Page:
Amid fears that Pizza at the Brick Oven’s lease on Howe Street would be purchased by real estate firm Noble Investment Group, the eatery received confirmation that their brick-and-mortar space will not be transformed into a new Marriott hotel during a Tuesday meeting.
At the monthly Dwight Center Management Team meeting, which comprised neighborhood representatives and alders, Courtyard by Marriott Assistant General Manager Fernando Solio said Noble — the firm that purchased the Courtyard by Marriott on Whalley Avenue behind Brick Oven last March — does not intend to buy out Brick Oven’s lease and develop an additional Marriott franchise. Another firm’s previous plans to develop a Marriott franchise had led community leaders and residents to speculate that Noble would attempt the same when it signed up to speak at the meeting. Solio instead came to the meeting to announce that the firm hopes to establish a positive relationship with the neighborhood. When prompted to elaborate on Noble’s development plans, he said that the firm will build a parking garage on Howe Street and renovate the interior of the Whalley Avenue hotel.
“We have no plans to expand right now,” he said. “With the new ownership, Marriott just has plans to renovate the hotel. We’re in the midst of doing that and we’re waiting for warmer weather to do parking garages at Howe.”
Solio said he believes building a hotel at Brick Oven’s current location would be a “nightmare” because of parking shortages on the block.
In the fall of 2014, the Newport Hotel Group attempted to build a new Marriott Residence Inn on Brick Oven’s lot. But NHG President Douglas Cohen abandoned his plans after neighborhood anger about the developer’s disregard for community engagement led the Board of Zoning Appeals to halt Cohen’s progress.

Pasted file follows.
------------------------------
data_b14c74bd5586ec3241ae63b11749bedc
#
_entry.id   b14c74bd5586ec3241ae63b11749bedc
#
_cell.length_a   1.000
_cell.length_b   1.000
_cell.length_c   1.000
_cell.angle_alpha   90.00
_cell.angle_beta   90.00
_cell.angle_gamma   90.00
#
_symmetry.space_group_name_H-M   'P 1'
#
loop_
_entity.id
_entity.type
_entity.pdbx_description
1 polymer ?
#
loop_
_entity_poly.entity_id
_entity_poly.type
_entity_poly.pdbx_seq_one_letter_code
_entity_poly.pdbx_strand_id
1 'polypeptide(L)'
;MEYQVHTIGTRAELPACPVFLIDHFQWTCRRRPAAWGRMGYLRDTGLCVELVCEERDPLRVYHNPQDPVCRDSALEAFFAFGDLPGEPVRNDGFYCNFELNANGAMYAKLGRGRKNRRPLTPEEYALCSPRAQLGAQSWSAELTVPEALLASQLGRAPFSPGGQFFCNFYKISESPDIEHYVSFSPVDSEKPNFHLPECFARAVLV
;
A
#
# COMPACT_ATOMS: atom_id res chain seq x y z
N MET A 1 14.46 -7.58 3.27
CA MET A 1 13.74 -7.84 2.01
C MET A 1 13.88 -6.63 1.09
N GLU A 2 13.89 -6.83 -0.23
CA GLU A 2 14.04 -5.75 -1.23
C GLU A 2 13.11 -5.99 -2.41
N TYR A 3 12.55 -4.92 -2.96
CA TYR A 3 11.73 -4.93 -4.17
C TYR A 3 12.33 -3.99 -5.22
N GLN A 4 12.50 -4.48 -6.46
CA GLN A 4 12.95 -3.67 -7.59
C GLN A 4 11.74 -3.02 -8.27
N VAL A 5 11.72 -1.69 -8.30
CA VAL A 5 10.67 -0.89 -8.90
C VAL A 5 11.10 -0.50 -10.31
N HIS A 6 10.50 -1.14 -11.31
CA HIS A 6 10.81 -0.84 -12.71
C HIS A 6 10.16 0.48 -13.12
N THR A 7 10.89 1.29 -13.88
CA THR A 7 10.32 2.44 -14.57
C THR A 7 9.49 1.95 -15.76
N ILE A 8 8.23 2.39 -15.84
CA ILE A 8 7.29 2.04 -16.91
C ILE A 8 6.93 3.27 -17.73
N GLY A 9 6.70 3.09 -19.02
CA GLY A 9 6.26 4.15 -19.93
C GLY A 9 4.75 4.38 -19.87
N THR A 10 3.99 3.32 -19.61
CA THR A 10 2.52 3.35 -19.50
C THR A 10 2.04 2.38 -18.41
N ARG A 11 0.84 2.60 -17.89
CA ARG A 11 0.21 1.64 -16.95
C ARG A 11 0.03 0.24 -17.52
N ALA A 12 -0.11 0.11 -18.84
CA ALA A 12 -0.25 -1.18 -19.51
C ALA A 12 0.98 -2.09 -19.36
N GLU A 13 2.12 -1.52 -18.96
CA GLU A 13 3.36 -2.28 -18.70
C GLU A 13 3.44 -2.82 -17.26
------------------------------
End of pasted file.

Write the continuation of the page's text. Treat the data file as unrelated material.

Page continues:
At the meeting Tuesday night, community leaders warned Noble to learn from Cohen’s mistakes by working closely with neighborhood leaders. Dwight Management Team Co-Chair Curlena MacDonald said NIG should attend all monthly meetings to listen to and share ideas with the community. Tuesday evening’s meeting was the first that the firm has attended, she said.
“You’re here tonight,” MacDonald said. “But we meet every month. We would want more than a great presentation and then you’re gone. We just want to make sure the people are getting a fair share.”
MacDonald added that she also wants the firm to be transparent about its hiring practices and to increase the job opportunities available to local residents. Solio said that Marriott’s starting wage is $11.50 an hour, and New Haven’s Courtyard Marriott will hire 16 additional employees to develop a relationship with the community by attending meetings and cleaning the streets, among other tasks.
Rafi Bildner ’16 attended the meeting as a neighborhood resident to advocate for Brick Oven, just in case the rumors that NIG would buy out Brick Oven’s lease were true. Bildner said the pizza shop has become a well-loved fixture and that any attempts to replace it would encounter discontent from both the Yale and Dwight communities.
“Though I haven’t been here as long as others, I’ve grown to care a lot about this neighborhood,” Bildner said. “Some of the stuff that you said is troubling me. You’ve refereed to Brick Oven as ‘that pizza place.’ It’s not just ‘that pizza place,’ it’s a well-established restaurant that is equally frequented by Yale students and community residents.”
Natalina Lopez contributed reporting.